8. Perfect squares, mental math, and prime numbers. Strangely, my kid who claims to not like math loves the 'Balance Benders' puzzles from Critical Thinking Company and loved doing mental subtraction a la Singapore math (which taught that to subtract 19 from 35, you took 10 from the 30, subtracted 9, then added the 1 back to the 5, then you subtracted 10 from the remaining 20). I had dreaded teaching this sort of subtraction to this particular child, but they loved it. Kid who was super good at math at an early age doesn't enjoy the puzzle-style books as much, but at some point extrapolated knowledge of perfect squares into what they thought might be a rule about how to identify the next number in a series (don't remember if it was a square or a cube)..they turned out to be right, but it took my husband a page of math to prove it. Kiddo said that they pondered perfect squares as they were falling asleep. Lesson for me - you never know what will catch their fancy.
  9. We've traveled across time zones since the kids were tiny, staying anywhere from a week to a month. Usually we adapt fairly quickly to something close to local time. We've done it in both directions - we lived in NM when the kids were little and visited family in the southeast, and once we moved to the southeast we visited NM most years. We usually wind up maybe an hour off from normal, but with the change in activities compared to our usual at home schedule I'm not sure that the time zones make too much difference. We seem to be highly influenced by light, so getting up when it's really dark, or sleeping through a lot of light, usually doesn't happen.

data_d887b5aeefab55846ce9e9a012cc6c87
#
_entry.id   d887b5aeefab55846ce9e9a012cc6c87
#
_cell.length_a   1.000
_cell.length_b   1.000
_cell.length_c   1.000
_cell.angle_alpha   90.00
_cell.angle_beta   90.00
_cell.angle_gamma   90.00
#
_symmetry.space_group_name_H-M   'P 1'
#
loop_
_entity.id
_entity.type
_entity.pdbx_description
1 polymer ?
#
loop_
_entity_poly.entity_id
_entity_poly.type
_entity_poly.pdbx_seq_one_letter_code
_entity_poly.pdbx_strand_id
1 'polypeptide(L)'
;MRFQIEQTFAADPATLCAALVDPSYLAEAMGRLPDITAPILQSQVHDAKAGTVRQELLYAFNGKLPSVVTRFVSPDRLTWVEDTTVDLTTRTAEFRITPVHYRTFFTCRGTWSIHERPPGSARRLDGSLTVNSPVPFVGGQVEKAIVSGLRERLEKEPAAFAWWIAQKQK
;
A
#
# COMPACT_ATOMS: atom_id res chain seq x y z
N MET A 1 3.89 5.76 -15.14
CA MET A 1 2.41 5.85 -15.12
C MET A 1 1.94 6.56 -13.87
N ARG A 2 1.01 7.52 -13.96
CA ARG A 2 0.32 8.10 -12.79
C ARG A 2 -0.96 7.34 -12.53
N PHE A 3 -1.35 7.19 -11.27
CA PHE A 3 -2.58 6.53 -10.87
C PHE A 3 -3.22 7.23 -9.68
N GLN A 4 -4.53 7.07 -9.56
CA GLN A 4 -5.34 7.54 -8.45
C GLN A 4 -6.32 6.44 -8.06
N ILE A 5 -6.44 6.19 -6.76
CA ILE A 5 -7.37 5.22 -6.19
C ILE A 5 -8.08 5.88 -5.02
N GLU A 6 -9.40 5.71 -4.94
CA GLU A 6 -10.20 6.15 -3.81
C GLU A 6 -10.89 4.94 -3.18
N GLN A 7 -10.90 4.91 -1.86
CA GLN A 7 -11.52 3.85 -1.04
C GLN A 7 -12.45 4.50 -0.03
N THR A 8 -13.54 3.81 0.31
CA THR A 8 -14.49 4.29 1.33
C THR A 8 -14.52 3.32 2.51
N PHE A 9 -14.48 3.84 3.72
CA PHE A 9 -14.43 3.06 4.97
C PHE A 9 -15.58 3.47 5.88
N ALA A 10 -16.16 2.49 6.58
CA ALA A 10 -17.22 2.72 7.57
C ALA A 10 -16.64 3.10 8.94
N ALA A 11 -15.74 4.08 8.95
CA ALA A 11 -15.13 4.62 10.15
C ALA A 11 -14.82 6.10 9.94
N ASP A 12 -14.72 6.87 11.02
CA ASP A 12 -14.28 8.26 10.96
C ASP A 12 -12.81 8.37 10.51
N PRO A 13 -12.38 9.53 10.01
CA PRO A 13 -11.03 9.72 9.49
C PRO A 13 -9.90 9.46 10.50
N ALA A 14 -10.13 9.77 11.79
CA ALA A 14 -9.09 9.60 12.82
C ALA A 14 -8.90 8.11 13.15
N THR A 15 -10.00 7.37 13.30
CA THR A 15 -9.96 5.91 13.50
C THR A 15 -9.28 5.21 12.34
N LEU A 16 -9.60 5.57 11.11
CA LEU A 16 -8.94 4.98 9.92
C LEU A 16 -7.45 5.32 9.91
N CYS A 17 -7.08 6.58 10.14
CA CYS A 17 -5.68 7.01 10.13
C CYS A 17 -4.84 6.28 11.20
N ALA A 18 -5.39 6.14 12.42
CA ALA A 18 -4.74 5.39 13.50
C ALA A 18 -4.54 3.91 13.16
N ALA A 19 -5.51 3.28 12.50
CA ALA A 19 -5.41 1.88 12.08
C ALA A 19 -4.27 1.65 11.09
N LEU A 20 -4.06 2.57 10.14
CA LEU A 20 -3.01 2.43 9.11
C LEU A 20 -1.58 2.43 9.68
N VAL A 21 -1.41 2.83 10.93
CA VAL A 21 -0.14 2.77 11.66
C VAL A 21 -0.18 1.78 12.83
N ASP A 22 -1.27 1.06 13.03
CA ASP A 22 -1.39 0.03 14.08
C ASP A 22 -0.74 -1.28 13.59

10. @Dicentra, don't feel bad! We have, at times, come to a similar conclusion at my house. One of my kids is a good self-teacher, but if there was something that kiddo really wanted to learn but needed direct instruction to learn, I'd consider outsourcing just because I'm not sure that I could maintain the right enthusiasm while trying to fly through a subject and stay a day ahead of kiddo. Thus far it hasn't been an issue, thankfully - the subjects that have needed more parent help happen to be subjects that I know/can easily figure out. But, at some point we may hit the wrong combo of 'student is really interested, student wants to move quickly, mom has no knowledge of the topic, and student finds it difficult to self-teach this subject' and then we may be looking to outsource. And, in some families, having students watch Crash Course videos would be different if they are usually taught directly by a parent. Honestly, both of my kids will probably take a literature class at co-op in high school - I can find the protagonist and explain the symbolism, but I never understood why anybody would want to. 🙂 Give me a good metabolic pathway any day. I want for them to have a chance at learning to appreciate that sort of thing, because I doubt that they'd get any 'appreciation' even if I did a great job of teaching the content. I've had co-op parents who were completely capable of teaching biology send their kids to take my class just because I actually like it and they wanted their kid to enjoy it as much as possible.
  11. I think that there are different kinds of bullying, and this technique can be very effective with the 'Say mean things to get a reaction' bullies and also 'Say whatever pops into your head before you think' kids, who can inadvertently upset people. I don't think it would help with somebody of the 'beat up a kid and take their toy/lunch $' type, but in many classrooms that's not the most common issue. Speaking from my/my husband's childhood experiences, and also from watching our own kids, the more reactive that you are, the worse the problem with 'Get a reaction' bullies. It's why kids who cry easily can have such problems - if they cry at the first incident, then they're picked on for crying, which starts a cycle. Obviously, it would be better if the first provoking incident never happened, but kids will do wrong things and there's no way to make sure that nobody ever says something mean. So, giving kids a pose and comeback line and them being able to use it a few times might be enough to make them not be a target any more. There are going to be kids who can't defend themselves, but if the vast majority can, then they can be taught to stand up for those who can't which can avoid the whole 'teacher's pet' issue that was mentioned in the start of the article.